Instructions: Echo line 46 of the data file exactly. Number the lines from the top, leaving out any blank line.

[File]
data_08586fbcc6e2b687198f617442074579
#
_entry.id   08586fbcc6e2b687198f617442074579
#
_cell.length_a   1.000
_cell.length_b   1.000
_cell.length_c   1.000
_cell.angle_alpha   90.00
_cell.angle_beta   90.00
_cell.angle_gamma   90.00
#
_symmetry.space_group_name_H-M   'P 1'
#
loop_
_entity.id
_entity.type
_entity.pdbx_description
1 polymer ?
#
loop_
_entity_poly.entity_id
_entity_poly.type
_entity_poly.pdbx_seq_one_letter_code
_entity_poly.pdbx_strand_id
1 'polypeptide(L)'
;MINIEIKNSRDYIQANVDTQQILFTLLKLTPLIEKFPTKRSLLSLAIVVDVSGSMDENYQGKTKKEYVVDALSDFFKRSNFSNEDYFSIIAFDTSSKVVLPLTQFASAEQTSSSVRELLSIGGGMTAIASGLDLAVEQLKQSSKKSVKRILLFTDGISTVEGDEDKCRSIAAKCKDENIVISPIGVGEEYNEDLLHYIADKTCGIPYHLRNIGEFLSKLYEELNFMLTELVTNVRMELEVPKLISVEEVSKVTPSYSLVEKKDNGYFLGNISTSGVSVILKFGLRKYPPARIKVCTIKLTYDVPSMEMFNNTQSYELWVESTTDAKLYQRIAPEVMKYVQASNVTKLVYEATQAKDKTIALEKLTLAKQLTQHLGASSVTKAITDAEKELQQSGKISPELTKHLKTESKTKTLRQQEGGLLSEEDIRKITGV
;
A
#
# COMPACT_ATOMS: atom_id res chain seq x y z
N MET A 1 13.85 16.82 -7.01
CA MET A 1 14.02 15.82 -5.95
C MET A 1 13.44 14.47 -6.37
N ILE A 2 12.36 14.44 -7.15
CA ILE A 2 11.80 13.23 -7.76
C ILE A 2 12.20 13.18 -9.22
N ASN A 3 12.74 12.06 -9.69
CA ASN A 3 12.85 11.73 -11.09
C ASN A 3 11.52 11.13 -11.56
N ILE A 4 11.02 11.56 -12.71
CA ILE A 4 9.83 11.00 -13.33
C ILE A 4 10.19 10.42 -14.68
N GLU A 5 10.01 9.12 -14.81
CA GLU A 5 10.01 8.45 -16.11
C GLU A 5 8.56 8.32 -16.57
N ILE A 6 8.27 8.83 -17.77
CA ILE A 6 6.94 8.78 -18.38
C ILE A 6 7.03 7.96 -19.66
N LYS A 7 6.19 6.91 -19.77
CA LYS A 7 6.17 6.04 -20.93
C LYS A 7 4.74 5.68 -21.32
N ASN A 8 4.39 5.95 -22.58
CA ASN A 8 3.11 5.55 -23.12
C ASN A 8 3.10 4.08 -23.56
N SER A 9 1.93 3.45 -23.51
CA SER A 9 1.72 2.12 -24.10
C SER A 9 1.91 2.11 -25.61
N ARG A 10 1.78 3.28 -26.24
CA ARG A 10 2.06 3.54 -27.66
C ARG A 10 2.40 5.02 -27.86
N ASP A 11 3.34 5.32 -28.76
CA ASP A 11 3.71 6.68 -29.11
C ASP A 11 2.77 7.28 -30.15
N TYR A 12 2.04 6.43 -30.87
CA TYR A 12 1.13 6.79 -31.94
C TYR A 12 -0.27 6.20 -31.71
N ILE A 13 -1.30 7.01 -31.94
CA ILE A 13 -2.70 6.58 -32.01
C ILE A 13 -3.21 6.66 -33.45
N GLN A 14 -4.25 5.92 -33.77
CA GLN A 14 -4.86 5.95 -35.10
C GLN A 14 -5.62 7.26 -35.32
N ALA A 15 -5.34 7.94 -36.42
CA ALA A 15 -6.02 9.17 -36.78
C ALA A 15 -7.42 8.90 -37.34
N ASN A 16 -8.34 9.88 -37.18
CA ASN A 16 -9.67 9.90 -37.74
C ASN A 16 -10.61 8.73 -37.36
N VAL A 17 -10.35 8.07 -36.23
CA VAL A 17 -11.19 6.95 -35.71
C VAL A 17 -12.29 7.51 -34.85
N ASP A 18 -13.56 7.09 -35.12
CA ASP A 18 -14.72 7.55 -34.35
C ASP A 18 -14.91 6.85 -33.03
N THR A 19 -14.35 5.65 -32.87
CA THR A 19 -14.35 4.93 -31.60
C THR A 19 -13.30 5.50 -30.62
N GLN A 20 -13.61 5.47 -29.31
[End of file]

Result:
N ILE A 6 8.27 8.83 -17.77